Paul Stillwell, director of history at the Naval Institute, agrees that the Hawaiian commanders made mistakes at Pearl Harbor, but he also said he believes they should be restored to full rank. Higher-ups in Washington also were at fault, he said, and they had the benefit of code intercepts unavailable to Hawaii.

While nearly everyone at the time believed war with Japan was imminent, most thought an invasion would come to the west, perhaps in the Philippines. Adm. Richmond Kelly Turner, the head of Office of Navy War Plans, even thought the Japanese first would attack the Soviets at Vladivostok.

"By heaping the sins of many on a few," Mr. Stillwell said, "the public desire for an explanation could be satisfied while leaving others untouched."

A year after the attack, Admiral Kimmel was retired and working for the Frederick R. Harris Engineering Co., a company that built dry-docks for the Navy. His son, then a lieutenant junior grade serving on submarines, said his father was "terribly disappointed in the way the Navy had treated him."

In 1944, a Navy Court of Inquiry exonerated Admiral Kimmel, only to have its decision reversed by Adm. Ernest J. King, chief of naval operations, who said Admiral Kimmel erred by ignoring the northern routes.

Admiral King later acknowledged to Admiral Kimmel that he had not read the court's record.

"It became necessary to shift the blame," Admiral Kimmel wrote in a memo after the meeting.

In November 1945, a joint congressional committee faulted Admiral Kimmel and General Short for not conducting air reconnaissance and not maintaining a high enough state of readiness. The committee also cited top civilian and military leaders for not sharing captured intelligence with the commanders.

"After he got through with that he figured there wasn't more he could do," said Tom Kimmel, whose Annapolis study is crammed with pictures of the subs and ships he commanded and a sepia-toned portrait of his father. "I think he was beaten down by all this."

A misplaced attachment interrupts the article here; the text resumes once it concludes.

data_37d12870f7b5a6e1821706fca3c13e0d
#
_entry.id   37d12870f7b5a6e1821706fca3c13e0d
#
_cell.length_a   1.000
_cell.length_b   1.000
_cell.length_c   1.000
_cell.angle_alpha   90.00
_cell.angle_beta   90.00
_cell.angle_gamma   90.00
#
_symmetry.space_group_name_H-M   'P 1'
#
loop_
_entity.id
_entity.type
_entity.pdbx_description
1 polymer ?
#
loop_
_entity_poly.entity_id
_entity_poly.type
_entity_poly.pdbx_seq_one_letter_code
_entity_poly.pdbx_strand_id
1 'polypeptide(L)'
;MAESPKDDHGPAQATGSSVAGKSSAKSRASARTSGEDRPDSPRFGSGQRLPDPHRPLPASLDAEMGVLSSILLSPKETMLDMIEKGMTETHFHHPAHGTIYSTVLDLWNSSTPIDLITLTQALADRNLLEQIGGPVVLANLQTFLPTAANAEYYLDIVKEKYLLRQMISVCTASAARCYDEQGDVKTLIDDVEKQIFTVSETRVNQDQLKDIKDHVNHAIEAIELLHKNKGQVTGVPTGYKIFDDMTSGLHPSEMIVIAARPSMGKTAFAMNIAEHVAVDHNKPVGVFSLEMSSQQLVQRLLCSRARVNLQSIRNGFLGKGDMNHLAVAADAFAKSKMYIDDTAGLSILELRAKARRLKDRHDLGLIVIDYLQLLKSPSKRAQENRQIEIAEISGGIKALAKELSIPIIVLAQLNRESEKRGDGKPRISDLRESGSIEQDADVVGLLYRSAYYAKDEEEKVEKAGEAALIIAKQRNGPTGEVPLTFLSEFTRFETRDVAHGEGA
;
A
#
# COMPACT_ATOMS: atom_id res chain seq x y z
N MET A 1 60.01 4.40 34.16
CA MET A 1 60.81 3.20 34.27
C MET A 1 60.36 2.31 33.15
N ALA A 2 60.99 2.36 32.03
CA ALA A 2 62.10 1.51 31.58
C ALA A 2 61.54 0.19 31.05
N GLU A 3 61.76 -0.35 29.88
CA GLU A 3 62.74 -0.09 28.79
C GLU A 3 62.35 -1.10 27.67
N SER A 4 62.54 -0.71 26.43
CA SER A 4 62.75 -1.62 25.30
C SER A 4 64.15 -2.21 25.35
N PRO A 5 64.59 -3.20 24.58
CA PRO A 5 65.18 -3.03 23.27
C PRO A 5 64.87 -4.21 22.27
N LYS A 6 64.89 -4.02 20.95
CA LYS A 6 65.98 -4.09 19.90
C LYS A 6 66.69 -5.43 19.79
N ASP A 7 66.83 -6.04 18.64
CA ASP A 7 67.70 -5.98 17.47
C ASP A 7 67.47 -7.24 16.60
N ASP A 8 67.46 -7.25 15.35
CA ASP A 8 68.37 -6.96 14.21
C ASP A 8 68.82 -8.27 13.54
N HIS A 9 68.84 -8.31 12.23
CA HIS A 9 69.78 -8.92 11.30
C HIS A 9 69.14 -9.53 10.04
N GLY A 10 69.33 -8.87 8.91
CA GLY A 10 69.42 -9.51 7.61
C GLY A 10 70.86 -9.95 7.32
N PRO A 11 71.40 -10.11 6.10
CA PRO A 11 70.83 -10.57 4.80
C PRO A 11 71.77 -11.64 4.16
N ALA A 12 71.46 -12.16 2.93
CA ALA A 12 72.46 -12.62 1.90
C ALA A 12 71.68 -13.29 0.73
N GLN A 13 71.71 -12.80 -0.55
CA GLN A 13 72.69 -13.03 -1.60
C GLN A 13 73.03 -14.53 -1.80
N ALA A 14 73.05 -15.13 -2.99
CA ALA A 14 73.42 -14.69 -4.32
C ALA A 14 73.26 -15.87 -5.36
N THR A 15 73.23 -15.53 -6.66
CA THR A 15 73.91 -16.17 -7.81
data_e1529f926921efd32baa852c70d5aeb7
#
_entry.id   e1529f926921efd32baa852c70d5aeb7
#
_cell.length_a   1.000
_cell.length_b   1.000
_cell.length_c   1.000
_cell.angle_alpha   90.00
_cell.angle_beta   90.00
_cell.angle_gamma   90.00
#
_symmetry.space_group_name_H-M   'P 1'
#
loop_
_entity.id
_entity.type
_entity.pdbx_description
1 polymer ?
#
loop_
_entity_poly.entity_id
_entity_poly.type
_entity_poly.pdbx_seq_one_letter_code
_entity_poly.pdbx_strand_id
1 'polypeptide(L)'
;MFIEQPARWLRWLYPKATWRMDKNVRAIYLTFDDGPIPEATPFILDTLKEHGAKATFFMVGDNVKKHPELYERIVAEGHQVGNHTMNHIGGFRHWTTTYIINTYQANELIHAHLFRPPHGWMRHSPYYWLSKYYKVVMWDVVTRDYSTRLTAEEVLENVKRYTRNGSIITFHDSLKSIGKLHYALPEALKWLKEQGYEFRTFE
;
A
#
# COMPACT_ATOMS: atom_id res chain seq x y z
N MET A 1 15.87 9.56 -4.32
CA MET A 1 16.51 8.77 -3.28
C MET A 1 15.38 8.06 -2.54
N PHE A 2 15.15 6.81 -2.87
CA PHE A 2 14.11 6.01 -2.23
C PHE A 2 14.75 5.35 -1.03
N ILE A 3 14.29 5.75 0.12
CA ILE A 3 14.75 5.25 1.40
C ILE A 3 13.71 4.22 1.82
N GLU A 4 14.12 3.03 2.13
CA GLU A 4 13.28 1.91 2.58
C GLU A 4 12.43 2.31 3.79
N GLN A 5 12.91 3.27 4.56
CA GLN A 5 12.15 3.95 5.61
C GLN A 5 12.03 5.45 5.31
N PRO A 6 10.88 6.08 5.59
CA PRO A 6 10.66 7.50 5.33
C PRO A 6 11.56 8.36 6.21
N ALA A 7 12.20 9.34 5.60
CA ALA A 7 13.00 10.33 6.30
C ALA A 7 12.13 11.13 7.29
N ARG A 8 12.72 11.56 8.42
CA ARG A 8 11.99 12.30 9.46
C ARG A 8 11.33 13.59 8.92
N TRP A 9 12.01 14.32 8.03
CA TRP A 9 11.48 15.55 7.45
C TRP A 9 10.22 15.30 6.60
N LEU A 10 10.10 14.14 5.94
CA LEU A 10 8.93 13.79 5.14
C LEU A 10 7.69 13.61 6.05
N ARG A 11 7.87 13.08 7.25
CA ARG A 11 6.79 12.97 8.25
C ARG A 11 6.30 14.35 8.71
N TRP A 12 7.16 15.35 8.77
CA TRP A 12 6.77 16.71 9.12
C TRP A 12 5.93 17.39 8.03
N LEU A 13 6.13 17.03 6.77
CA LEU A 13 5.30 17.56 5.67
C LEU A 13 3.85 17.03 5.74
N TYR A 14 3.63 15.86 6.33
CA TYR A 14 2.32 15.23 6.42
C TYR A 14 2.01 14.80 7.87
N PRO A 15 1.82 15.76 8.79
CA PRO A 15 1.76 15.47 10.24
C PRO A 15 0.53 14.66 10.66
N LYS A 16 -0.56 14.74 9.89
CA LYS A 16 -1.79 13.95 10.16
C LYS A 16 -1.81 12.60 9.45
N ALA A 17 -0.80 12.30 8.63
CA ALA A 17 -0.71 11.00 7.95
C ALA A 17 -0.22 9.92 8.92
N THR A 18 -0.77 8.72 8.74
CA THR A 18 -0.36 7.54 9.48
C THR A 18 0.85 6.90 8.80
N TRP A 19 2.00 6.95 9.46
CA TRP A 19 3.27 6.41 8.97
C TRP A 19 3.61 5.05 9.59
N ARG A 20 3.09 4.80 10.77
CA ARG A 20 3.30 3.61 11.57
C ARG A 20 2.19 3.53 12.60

But the problems for Admiral Kimmel didn't end there.

After the war, the Navy pressured Harris to fire Admiral Kimmel, threatening to rescind its contract to help rebuild Guam. "In view of that, Kimmel voluntarily resigned," Charles Rugg, Admiral Kimmel's lawyer, wrote in a December 1946 letter to Adm. Harry E. Yarnell, the former commander-in-chief of the Asiatic fleet.

Admiral Kimmel never did find other work. "They blackballed him," Tom Kimmel said.

Second thoughts

In 1947, a retired Admiral King began to have second thoughts and asked that Admiral Kimmel be vindicated, but was rejected.

With their father's death in 1968, Tom and Edward Kimmel took up the struggle to clear his name and that of General Short.

Calls for the posthumous promotions also came from 35 retired admirals, including Arleigh E. Burke, Stansfield Turner and Elmo Zumwalt Jr., the Naval Academy Alumni Association and the Pearl Harbor Survivors' Association. General Short's son, Dean, retired Army colonel, also worked to restore his father's image before he died several years ago.

The Bush Administration rejected the Kimmel brothers, as has the Clinton Administration. In September, Defense Secretary William J. Perry wrote to Edward Kimmel that he "could not conclude" that the admiral "has been treated unjustly or advocate a revision of the Navy's records," He cited the numerous inquiries after the war and review by government leaders to the present.

But author John Costello said another government inquiry should be opened based on the new evidence. "If we don't put the record straight, we're not doing history a service and, we're not doing the Navy a service and we're not doing the truth a service," he said.

The historians say the Navy, like any bureaucratic and conservative organization, is slow to move and may not want to resurrect a painful, and potentially embarrassing, chapter in its history. Privately, Navy offi

cials say chances for rehabilitation are slim because so many of the Pearl Harbor principals are dead.

Tom Kimmel said he will continue to fight for his father's reputation, drafting letters on his computer, calling friends, keeping up the pressure.

Though success may not come, the brothers saw to it that in one place their father was restored to full rank. On his headstone, it reads in bold letters: "Husband Edward Kimmel, Admiral, United States Navy."

"It doesn't say rear admiral," said Tom Kimmel. "Damn right, I saw to that."